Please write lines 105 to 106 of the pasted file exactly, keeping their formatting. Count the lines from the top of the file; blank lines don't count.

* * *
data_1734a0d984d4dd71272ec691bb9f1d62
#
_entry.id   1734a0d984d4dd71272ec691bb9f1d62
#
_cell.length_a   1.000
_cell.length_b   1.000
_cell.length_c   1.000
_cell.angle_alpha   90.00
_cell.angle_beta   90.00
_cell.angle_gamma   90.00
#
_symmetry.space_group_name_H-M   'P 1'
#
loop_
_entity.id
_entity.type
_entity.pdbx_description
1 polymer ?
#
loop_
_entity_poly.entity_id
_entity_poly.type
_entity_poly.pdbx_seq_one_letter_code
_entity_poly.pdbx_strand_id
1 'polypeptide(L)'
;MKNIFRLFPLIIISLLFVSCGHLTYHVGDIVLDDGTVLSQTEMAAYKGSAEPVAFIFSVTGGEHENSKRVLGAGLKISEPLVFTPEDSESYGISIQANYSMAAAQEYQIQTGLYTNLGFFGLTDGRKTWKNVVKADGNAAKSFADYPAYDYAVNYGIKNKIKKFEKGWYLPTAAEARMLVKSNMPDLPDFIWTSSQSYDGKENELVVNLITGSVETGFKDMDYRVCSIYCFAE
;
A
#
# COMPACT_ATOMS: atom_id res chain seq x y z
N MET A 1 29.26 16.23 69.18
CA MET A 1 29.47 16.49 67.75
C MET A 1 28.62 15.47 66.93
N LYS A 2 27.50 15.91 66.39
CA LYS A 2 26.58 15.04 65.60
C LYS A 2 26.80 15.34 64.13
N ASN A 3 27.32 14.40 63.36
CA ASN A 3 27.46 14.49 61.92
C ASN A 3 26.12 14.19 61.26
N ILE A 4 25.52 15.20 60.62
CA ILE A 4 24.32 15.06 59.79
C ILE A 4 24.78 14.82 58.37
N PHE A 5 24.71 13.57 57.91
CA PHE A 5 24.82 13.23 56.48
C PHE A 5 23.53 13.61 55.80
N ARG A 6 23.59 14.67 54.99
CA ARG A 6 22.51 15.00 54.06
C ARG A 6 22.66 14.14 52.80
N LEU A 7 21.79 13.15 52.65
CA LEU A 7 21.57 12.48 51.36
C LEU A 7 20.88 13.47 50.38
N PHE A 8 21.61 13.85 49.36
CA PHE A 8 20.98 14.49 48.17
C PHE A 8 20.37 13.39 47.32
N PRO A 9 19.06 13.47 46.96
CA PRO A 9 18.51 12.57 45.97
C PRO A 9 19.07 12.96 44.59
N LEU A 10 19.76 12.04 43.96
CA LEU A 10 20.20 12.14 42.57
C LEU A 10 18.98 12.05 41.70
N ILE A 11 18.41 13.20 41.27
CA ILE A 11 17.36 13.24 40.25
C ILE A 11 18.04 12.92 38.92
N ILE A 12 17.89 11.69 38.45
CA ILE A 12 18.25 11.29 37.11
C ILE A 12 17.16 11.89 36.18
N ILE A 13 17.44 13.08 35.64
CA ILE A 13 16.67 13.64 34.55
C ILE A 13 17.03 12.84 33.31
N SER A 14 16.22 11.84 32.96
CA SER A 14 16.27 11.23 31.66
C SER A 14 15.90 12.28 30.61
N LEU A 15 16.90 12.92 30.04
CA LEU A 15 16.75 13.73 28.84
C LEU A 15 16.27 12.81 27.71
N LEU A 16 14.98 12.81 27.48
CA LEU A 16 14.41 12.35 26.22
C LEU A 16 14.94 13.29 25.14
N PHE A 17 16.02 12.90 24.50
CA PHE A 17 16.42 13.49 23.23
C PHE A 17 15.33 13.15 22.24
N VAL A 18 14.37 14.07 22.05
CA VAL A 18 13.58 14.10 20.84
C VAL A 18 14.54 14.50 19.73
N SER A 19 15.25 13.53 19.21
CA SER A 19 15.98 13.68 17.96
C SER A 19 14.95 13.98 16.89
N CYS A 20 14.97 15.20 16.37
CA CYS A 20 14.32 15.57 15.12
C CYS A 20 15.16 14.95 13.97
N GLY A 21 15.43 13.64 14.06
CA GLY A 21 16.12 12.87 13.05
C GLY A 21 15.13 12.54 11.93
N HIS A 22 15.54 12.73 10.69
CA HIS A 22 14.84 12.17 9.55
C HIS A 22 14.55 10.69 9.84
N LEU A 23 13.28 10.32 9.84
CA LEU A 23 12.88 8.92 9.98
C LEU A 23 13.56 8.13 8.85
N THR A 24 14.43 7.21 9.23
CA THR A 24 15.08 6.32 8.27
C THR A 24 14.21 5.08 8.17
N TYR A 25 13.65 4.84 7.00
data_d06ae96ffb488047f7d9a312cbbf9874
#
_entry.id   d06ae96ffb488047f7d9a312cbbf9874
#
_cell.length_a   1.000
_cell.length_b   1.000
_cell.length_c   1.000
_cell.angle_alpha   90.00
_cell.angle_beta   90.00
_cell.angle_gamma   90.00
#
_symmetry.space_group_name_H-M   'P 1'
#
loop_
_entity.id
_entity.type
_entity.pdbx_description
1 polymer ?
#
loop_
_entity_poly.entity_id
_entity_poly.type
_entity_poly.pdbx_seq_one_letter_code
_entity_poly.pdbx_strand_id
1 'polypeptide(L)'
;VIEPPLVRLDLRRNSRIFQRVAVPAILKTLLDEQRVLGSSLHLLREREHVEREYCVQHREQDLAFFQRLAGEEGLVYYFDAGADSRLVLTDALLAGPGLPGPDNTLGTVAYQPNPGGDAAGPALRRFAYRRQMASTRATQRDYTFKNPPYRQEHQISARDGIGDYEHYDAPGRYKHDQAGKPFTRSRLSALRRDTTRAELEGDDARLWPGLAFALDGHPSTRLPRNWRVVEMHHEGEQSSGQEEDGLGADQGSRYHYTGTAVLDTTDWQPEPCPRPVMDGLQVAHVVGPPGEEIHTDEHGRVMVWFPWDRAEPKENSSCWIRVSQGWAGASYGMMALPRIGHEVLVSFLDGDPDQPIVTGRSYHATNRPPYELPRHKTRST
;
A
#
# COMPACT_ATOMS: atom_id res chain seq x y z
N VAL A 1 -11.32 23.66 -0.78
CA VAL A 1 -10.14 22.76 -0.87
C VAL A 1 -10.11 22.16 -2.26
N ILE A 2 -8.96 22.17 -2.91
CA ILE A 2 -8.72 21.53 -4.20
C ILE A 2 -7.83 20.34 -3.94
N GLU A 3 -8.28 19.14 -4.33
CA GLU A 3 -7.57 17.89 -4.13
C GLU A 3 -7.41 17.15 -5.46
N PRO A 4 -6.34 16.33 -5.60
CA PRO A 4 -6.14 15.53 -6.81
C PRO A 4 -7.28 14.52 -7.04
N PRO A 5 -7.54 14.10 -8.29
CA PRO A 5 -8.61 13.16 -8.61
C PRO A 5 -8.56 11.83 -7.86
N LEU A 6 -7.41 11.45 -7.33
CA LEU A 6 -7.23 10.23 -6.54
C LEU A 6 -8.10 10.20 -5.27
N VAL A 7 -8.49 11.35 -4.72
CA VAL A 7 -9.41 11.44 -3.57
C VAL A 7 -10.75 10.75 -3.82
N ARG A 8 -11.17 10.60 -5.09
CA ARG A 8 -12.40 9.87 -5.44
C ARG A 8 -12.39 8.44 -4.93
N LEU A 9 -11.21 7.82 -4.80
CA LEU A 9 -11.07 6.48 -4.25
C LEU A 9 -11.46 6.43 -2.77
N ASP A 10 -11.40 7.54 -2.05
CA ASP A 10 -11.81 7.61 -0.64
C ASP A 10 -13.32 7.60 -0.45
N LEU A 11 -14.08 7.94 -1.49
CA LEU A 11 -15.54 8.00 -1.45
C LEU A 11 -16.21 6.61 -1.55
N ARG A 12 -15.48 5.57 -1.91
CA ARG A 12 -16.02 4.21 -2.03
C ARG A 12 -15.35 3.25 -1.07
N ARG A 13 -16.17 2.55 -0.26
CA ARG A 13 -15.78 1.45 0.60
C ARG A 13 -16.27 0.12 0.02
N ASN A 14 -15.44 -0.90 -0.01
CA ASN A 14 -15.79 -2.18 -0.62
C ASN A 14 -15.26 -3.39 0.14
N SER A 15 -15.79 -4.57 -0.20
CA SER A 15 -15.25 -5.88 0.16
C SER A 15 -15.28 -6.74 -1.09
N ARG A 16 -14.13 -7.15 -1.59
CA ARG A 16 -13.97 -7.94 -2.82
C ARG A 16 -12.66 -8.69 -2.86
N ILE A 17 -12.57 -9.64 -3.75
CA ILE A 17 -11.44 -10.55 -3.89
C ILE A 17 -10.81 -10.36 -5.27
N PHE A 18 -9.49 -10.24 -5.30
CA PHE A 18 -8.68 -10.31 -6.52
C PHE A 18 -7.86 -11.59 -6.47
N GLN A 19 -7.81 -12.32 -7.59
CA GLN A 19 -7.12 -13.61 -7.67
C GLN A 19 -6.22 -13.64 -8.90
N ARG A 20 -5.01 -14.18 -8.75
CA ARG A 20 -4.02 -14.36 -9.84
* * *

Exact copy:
#
_entry.id   d06ae96ffb488047f7d9a312cbbf9874